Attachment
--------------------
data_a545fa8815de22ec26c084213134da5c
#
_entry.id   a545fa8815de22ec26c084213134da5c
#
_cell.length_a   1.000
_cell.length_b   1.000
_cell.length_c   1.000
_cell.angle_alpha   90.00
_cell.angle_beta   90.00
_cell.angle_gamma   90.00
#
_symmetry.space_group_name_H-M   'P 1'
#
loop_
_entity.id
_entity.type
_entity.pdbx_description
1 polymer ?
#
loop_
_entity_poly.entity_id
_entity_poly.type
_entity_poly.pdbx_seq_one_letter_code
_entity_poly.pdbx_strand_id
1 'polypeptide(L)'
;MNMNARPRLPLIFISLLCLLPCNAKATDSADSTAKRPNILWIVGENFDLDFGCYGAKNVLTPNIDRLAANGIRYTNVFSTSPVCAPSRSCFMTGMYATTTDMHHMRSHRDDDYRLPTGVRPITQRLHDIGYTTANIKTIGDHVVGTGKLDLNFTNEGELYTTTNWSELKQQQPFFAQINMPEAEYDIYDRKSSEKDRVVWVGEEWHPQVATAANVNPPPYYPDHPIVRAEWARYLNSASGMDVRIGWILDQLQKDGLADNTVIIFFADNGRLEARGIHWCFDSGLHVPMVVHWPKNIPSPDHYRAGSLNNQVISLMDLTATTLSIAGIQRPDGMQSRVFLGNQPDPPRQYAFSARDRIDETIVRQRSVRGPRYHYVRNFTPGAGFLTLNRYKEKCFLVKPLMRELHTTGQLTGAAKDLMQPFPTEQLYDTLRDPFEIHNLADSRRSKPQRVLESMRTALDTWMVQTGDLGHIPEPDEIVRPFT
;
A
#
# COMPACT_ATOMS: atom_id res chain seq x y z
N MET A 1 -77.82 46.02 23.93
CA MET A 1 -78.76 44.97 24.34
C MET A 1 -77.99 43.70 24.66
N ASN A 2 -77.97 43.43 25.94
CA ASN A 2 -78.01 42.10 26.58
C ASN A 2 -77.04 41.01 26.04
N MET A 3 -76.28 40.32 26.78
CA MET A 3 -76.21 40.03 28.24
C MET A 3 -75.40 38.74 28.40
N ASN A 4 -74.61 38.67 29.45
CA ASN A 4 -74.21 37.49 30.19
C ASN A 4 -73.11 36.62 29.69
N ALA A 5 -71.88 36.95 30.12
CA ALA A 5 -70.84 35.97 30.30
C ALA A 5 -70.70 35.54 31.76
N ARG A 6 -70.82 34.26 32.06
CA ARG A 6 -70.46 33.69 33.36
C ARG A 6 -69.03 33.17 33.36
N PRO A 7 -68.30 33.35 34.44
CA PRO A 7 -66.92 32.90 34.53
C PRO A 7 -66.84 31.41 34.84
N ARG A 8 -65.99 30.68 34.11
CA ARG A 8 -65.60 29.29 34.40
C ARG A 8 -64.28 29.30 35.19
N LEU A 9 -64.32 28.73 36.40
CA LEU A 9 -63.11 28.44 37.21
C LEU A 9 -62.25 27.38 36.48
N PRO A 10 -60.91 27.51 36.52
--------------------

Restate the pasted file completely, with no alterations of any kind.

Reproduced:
data_a545fa8815de22ec26c084213134da5c
#
_entry.id   a545fa8815de22ec26c084213134da5c
#
_cell.length_a   1.000
_cell.length_b   1.000
_cell.length_c   1.000
_cell.angle_alpha   90.00
_cell.angle_beta   90.00
_cell.angle_gamma   90.00
#
_symmetry.space_group_name_H-M   'P 1'
#
loop_
_entity.id
_entity.type
_entity.pdbx_description
1 polymer ?
#
loop_
_entity_poly.entity_id
_entity_poly.type
_entity_poly.pdbx_seq_one_letter_code
_entity_poly.pdbx_strand_id
1 'polypeptide(L)'
;MNMNARPRLPLIFISLLCLLPCNAKATDSADSTAKRPNILWIVGENFDLDFGCYGAKNVLTPNIDRLAANGIRYTNVFSTSPVCAPSRSCFMTGMYATTTDMHHMRSHRDDDYRLPTGVRPITQRLHDIGYTTANIKTIGDHVVGTGKLDLNFTNEGELYTTTNWSELKQQQPFFAQINMPEAEYDIYDRKSSEKDRVVWVGEEWHPQVATAANVNPPPYYPDHPIVRAEWARYLNSASGMDVRIGWILDQLQKDGLADNTVIIFFADNGRLEARGIHWCFDSGLHVPMVVHWPKNIPSPDHYRAGSLNNQVISLMDLTATTLSIAGIQRPDGMQSRVFLGNQPDPPRQYAFSARDRIDETIVRQRSVRGPRYHYVRNFTPGAGFLTLNRYKEKCFLVKPLMRELHTTGQLTGAAKDLMQPFPTEQLYDTLRDPFEIHNLADSRRSKPQRVLESMRTALDTWMVQTGDLGHIPEPDEIVRPFT
;
A
#
# COMPACT_ATOMS: atom_id res chain seq x y z
N MET A 1 -77.82 46.02 23.93
CA MET A 1 -78.76 44.97 24.34
C MET A 1 -77.99 43.70 24.66
N ASN A 2 -77.97 43.43 25.94
CA ASN A 2 -78.01 42.10 26.58
C ASN A 2 -77.04 41.01 26.04
N MET A 3 -76.28 40.32 26.78
CA MET A 3 -76.21 40.03 28.24
C MET A 3 -75.40 38.74 28.40
N ASN A 4 -74.61 38.67 29.45
CA ASN A 4 -74.21 37.49 30.19
C ASN A 4 -73.11 36.62 29.69
N ALA A 5 -71.88 36.95 30.12
CA ALA A 5 -70.84 35.97 30.30
C ALA A 5 -70.70 35.54 31.76
N ARG A 6 -70.82 34.26 32.06
CA ARG A 6 -70.46 33.69 33.36
C ARG A 6 -69.03 33.17 33.36
N PRO A 7 -68.30 33.35 34.44
CA PRO A 7 -66.92 32.90 34.53
C PRO A 7 -66.84 31.41 34.84
N ARG A 8 -65.99 30.68 34.11
CA ARG A 8 -65.60 29.29 34.40
C ARG A 8 -64.28 29.30 35.19
N LEU A 9 -64.32 28.73 36.40
CA LEU A 9 -63.11 28.44 37.21
C LEU A 9 -62.25 27.38 36.48
N PRO A 10 -60.91 27.51 36.52